This is the story of team leader Marcus Luttrell, the sole survivor of Operation Redwing and the desperate battle that led to the largest loss of life in Navy SEAL history. More than anything, this is the story of how his teammates stood beside him until he was the last one left - blasted unconscious by a rocket grenade, blown over a cliff, but still armed and breathing.
Over the next four days, badly injured and presumed dead, Luttrell fought off six al Qaeda assassins who were sent to finish him, then crawled for seven miles through the mountains before he was taken in by a Pashtun tribe that risked everything to protect him from the Taliban.
In this moving chronicle of courage, Marcus Luttrell offers one of the most powerful narratives ever written about modern warfare.
©2007 Marcus Luttrell; (P)2007 Hachette Audio
This was a great story, well written, well read and true! I could not stop listening. I would rather listen to this book than watch TV, thank god for DVRs. I highly recommend.
Its a fantastic story of real Heros. It almost made me feel that the liberals should be our next target. We do fight for freedom for all Americans don't we? Maybe we should look a little closer at who and why we are in this mess anyway.
I listened to the first 1.5 hours of this audiobook. I found it very disappointing. If you are interested in reading a 'Navy SEALS are really tough' book, you will enjoy it.
I had been hoping for a survival narrative. One where the facts of the events are so amazing that they are inspirational in themselves, without a lot of hyperbole from the author. Something like 'Into Thin Air'. This book is not a survival narrative. If you look on Amazon, you will find a whole genre of books describing special forces training and toughness in hyperbolic terms. This book is more like those.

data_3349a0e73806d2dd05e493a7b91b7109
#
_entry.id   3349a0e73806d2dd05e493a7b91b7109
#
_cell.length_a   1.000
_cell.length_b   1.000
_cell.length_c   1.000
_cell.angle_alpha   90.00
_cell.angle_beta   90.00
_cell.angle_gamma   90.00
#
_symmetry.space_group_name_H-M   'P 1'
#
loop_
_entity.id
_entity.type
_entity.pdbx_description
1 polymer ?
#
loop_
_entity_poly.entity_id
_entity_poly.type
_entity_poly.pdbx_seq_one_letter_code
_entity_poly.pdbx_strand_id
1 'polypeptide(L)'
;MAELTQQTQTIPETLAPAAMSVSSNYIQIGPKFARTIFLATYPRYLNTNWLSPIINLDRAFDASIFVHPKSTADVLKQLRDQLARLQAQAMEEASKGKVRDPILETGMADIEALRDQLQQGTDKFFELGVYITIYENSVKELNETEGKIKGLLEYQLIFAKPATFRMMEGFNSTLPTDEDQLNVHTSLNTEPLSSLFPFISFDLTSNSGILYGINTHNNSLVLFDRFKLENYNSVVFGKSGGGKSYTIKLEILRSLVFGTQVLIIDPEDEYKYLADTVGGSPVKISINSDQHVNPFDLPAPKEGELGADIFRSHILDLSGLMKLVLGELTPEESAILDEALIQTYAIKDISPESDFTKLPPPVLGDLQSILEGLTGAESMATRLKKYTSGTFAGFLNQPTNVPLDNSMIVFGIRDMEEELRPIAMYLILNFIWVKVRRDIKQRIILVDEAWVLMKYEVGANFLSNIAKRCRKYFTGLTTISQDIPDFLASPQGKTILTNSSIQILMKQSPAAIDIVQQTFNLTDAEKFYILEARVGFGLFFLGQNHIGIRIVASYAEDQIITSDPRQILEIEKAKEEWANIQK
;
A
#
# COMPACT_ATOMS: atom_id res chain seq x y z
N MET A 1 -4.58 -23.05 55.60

This is Marcus Luttrell's story, and it's his absolute right to tell it in his words. And while his particular political views are an integral part of his experience, they are a distraction from the narrative. His ordeal and bravery would be no less significant if he did not frequently drop derogatory epithets about the enemy, gush praise for political leaders, or blame the "liberal media" for decisions he made in impossible situations that later went bad.
The author's writing style was also distracting. He would emphasize powerful situations that needed no emphasizing with over-the-top comparisons (a time of heightened awareness: "I could have heard a goat fart from a mile away") or employ misstated analogies ("you couldn't have pried me off with a chainsaw").
Books like Black Hawk Down tell a compelling story, give a basic political background, but do not get bogged up in extreme political opinions to the point where it detracts from the story.
This is as much a story of Marcus Luttrell and his particular history and beliefs as it is a story of battle and survival. That is fine and legitimate, but it is not made clear from the book's title or publisher summary.
It is a compelling story, but it is hard to follow the events with the frequency of the author's political interjections.
The narrator reads well, and seems to have been picked for a down-home, Southern drawl to match the author's East Texas roots. It grated me a little that certain military words like Chinook were mis-pronounced (chin-ook instead of shi-nook).
Overall, the story told about the author's amazing heroism was too hard to find amid the other commentary.
I was disappointed in both the narration and the content of the book. Lots of flag waving, lots of chest-beating. While there was an occasional insight, I was bored to tears.
The author clearly had a very rough time, but this book has a number of problems. First off is the issue of politics. I repect the SEALs and what they do, but I do not respect G.W.B. This book contains a lot of flag waving BS which does not belong. The author has clearly mixed up patriotism with presidental hero worship - it makes me question the truthfulness of his story. The section in which he blames "the liberal media" for a bad military choice he makes under pressure is esp. distrubing and probably not an honest depiction of what he was thinking.
Second the book leaves out a discussion of what went wrong. Why didn't they have better intel? Why did the radios stop working? Why was this mission so important to go in without intel and working radio?
Third the "god stuff" is very distrubing.
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